There’s an interesting story from a few years ago. An angry father marched into the corporate office of Target and demanded to know why they were sending unsolicited advertisements for baby supplies to his teenage daughter.
Well, he ended up with egg on his face because, yes, his daughter was pregnant. And, yes, Target knew about it before he did (Father is last to know). All those coupons for baby food, cribs and child clothing were sent directly to his daughter because Target determined her buying and search history made her a likely expectant mother.
Aside from the obvious creepiness factor, it also demonstrates that, in a connected world, much of our digital and financial privacy is gone. Between Internet search engines, online advertisers and, especially, mobile application developers, the wealth of data we willingly give up about ourselves is tremendous.
Why is Facebook free? Why are all those cute games and apps you use on your phone free? Why aren’t you charged to use your favorite web browser that some company spent millions to develop? I think you get the picture. I like to use the phrase:
If you’re not a paying customer, you’re the product that’s being sold.
I could go on, but let’s just acknowledge that much of what you do, who you are and what drives your buying decisions is out there and being used to target your opinions, dollars and time.
Let’s talk about data security. Yes, while I acknowledge that there is data about me that is not private (more that I care to think about), there are certain pieces of information about me that I should be able to expect are secured and unavailable for public consumption or viewing.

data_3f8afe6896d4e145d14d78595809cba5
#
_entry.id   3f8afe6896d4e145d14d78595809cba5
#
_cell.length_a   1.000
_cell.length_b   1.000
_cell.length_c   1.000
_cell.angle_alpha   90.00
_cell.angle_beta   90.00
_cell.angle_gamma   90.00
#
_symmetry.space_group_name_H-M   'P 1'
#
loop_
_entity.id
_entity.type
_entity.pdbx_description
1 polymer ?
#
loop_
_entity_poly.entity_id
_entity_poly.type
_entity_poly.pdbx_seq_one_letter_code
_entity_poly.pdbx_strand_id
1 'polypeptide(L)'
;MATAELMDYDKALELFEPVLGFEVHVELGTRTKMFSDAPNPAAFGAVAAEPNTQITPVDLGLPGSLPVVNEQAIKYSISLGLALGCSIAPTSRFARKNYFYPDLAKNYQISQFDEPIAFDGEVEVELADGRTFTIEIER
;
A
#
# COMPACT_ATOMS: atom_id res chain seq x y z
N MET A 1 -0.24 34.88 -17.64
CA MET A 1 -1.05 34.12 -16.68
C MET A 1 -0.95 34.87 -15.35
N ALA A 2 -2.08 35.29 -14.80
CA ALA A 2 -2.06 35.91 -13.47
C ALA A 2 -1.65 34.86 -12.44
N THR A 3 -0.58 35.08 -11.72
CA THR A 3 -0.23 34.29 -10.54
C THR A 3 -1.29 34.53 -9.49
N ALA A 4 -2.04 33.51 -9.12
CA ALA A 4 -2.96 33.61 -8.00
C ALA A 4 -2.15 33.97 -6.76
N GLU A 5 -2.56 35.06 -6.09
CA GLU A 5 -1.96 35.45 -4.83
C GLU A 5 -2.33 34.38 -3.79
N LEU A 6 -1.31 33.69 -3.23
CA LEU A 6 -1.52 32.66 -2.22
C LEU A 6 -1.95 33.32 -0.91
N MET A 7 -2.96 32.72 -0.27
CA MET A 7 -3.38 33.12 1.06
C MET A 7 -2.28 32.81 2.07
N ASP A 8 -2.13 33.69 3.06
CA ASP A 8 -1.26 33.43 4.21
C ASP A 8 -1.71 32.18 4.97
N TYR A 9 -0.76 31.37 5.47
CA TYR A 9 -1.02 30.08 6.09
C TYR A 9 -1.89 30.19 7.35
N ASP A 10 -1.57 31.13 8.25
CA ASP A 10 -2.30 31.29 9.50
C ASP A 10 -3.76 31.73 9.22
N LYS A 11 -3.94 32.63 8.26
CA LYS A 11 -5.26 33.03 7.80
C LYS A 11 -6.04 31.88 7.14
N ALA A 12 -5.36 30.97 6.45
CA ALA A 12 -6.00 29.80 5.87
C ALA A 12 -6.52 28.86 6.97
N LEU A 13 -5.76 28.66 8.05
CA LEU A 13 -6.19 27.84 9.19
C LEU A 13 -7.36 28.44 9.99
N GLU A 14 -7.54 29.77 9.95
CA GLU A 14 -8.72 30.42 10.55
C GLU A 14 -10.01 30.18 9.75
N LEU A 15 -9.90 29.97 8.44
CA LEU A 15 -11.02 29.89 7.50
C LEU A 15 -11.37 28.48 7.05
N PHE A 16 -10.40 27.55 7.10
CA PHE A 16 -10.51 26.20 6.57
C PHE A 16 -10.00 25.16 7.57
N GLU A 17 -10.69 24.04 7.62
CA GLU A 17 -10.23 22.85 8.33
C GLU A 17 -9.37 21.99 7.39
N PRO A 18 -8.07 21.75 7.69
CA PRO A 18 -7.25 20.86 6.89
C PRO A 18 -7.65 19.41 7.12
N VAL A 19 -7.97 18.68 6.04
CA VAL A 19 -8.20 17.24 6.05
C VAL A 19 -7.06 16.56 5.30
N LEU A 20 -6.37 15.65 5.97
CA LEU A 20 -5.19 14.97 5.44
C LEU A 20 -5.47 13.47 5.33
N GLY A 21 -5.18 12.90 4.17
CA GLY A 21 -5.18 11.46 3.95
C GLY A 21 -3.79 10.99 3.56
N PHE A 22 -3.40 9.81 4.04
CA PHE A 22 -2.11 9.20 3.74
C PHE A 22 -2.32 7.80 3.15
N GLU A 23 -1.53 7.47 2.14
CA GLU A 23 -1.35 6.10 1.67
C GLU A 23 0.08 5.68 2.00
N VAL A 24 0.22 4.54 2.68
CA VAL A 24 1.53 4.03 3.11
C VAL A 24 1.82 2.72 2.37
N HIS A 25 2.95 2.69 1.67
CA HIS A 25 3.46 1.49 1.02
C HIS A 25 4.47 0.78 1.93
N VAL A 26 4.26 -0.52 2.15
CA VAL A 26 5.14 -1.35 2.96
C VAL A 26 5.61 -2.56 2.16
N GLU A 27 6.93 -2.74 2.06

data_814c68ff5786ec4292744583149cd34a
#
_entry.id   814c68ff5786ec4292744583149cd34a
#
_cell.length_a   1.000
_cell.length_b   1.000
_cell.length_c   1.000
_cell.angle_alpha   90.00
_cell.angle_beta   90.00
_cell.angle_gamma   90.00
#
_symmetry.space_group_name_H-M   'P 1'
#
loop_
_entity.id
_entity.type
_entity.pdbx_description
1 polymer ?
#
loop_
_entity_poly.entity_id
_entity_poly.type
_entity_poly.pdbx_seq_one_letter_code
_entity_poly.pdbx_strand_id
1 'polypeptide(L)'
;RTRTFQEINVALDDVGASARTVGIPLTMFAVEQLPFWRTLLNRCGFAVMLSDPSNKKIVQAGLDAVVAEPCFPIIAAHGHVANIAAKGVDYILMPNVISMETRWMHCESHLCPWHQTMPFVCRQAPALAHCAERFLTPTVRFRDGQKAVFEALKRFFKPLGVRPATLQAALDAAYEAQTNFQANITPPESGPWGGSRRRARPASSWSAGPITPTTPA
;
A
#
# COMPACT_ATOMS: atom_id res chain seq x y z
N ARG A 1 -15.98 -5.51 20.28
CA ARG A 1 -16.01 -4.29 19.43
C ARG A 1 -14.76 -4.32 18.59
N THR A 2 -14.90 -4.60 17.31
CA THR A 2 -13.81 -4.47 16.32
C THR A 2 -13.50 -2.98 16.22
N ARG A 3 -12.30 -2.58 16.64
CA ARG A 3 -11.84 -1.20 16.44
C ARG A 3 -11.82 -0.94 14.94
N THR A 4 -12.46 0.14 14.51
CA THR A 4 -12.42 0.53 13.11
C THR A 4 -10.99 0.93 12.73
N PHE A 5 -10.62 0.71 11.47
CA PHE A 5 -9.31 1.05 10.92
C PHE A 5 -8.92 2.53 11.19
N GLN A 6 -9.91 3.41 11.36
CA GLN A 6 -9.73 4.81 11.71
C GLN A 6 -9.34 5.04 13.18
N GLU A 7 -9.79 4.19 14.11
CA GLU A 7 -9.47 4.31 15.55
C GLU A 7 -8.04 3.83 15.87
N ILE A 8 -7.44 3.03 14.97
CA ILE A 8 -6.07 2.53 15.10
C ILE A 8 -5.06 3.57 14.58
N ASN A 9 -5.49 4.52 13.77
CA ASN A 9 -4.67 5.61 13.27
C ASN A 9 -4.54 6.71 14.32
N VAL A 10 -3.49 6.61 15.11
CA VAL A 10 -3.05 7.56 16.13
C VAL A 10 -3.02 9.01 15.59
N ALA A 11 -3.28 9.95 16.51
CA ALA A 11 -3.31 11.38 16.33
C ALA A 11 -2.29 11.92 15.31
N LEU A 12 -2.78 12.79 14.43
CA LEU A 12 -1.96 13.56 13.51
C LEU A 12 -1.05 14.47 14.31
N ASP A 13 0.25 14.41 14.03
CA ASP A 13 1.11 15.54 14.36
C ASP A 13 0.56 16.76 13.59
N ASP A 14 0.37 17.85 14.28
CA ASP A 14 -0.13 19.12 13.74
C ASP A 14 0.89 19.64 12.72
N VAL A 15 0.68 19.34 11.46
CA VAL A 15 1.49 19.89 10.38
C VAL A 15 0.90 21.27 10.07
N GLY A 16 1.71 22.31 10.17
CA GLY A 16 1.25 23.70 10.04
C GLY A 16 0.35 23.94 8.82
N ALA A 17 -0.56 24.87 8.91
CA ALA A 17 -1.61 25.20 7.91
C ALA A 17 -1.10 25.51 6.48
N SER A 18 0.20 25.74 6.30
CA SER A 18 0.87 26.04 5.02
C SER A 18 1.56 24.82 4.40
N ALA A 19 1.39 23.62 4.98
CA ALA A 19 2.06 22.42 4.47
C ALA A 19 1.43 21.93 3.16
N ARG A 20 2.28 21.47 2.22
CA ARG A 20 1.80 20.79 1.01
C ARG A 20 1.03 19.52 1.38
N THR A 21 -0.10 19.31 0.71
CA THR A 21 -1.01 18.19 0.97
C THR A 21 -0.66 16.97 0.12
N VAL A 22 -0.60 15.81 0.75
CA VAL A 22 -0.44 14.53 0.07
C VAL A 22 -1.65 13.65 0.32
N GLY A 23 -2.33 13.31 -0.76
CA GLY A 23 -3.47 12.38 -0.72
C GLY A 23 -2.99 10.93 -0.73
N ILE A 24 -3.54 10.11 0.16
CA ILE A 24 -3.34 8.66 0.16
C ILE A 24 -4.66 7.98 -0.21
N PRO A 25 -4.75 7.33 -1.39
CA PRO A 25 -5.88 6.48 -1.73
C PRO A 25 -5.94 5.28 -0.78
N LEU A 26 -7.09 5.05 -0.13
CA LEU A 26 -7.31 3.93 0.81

Data such as:
Why do I have more stringent expectations around the security of this data? Because this ever-evolving population of personal data can be used to compromise me. If it represents direct access or threats to my financial posture, my reputation or my safety, certain data is now viewed as ‘sensitive’.
And while multiple regulations (GDPR, HIPAA, etc) are coming out and evolving in support of the protection of ‘sensitive’ data, we still see many companies that are turning a blind eye to their exposure to sensitive data breaches, especially in legacy applications such as ERP systems and decades old data storage platforms.
And even the companies that are trying to address the security of this sensitive data, are typically focusing on the back-end storage systems (databases, etc) and working to implement ‘Segregation of Duty’ (SoD) controls. SoD controls focus on the permissions granted to roles in an application, and the roles that are granted to the users of that application. In essence, no role should be over powered in that it has too much control over any given business process. And no user should be granted multiple roles that give them too much power over any given business process. SoD is all about checks and balances. The lack of which brought down companies such as Enron and Lehman Brothers.
SoD is important. But these days, with the advent of mobile and the increased attack surface – i.e. access points – of these legacy applications, access controls are also key. And with the success that modern phishing attacks seem to be having (approximately 4% of targets will fall for any given phishing campaign), application credentials cannot be considered as secure as when just a few select users inside the corporate network were utilizing the application.
Segregation of Access (Soax) is now just as key as SoD. Being able to manage and report on access to sensitive data, even if it is just the viewing of that data, should be a critical component in any company’s security posture.
These are all key pieces of an effective SoAx program.
Contact us to learn how Appsian can help implement an effective SoAx plan.
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